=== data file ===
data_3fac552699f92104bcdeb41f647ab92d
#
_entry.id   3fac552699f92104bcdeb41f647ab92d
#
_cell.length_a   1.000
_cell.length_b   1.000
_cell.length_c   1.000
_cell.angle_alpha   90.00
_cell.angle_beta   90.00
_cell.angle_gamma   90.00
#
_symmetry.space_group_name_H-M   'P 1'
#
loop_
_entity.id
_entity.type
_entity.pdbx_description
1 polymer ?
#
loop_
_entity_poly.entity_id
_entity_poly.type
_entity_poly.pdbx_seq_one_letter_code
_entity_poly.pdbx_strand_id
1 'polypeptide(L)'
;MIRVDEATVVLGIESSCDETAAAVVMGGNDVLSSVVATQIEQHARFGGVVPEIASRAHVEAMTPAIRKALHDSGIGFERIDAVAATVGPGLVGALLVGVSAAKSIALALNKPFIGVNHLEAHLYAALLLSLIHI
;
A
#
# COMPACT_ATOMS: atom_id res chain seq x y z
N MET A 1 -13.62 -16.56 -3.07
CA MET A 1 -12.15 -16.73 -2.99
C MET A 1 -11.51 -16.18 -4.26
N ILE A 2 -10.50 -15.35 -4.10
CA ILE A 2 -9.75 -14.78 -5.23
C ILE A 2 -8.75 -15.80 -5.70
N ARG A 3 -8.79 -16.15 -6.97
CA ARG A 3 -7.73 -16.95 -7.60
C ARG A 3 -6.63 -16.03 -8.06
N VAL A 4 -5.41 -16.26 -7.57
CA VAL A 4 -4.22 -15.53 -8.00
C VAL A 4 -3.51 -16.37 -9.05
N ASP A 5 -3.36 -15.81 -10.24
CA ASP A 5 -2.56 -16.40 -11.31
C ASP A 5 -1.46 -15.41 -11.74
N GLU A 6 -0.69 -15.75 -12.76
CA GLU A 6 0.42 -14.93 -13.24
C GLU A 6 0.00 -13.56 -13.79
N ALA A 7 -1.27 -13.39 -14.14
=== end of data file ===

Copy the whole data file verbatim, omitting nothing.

data_3fac552699f92104bcdeb41f647ab92d
#
_entry.id   3fac552699f92104bcdeb41f647ab92d
#
_cell.length_a   1.000
_cell.length_b   1.000
_cell.length_c   1.000
_cell.angle_alpha   90.00
_cell.angle_beta   90.00
_cell.angle_gamma   90.00
#
_symmetry.space_group_name_H-M   'P 1'
#
loop_
_entity.id
_entity.type
_entity.pdbx_description
1 polymer ?
#
loop_
_entity_poly.entity_id
_entity_poly.type
_entity_poly.pdbx_seq_one_letter_code
_entity_poly.pdbx_strand_id
1 'polypeptide(L)'
;MIRVDEATVVLGIESSCDETAAAVVMGGNDVLSSVVATQIEQHARFGGVVPEIASRAHVEAMTPAIRKALHDSGIGFERIDAVAATVGPGLVGALLVGVSAAKSIALALNKPFIGVNHLEAHLYAALLLSLIHI
;
A
#
# COMPACT_ATOMS: atom_id res chain seq x y z
N MET A 1 -13.62 -16.56 -3.07
CA MET A 1 -12.15 -16.73 -2.99
C MET A 1 -11.51 -16.18 -4.26
N ILE A 2 -10.50 -15.35 -4.10
CA ILE A 2 -9.75 -14.78 -5.23
C ILE A 2 -8.75 -15.80 -5.70
N ARG A 3 -8.79 -16.15 -6.97
CA ARG A 3 -7.73 -16.95 -7.60
C ARG A 3 -6.63 -16.03 -8.06
N VAL A 4 -5.41 -16.26 -7.57
CA VAL A 4 -4.22 -15.53 -8.00
C VAL A 4 -3.51 -16.37 -9.05
N ASP A 5 -3.36 -15.81 -10.24
CA ASP A 5 -2.56 -16.40 -11.31
C ASP A 5 -1.46 -15.41 -11.74
N GLU A 6 -0.69 -15.75 -12.76
CA GLU A 6 0.42 -14.93 -13.24
C GLU A 6 0.00 -13.56 -13.79
N ALA A 7 -1.27 -13.39 -14.14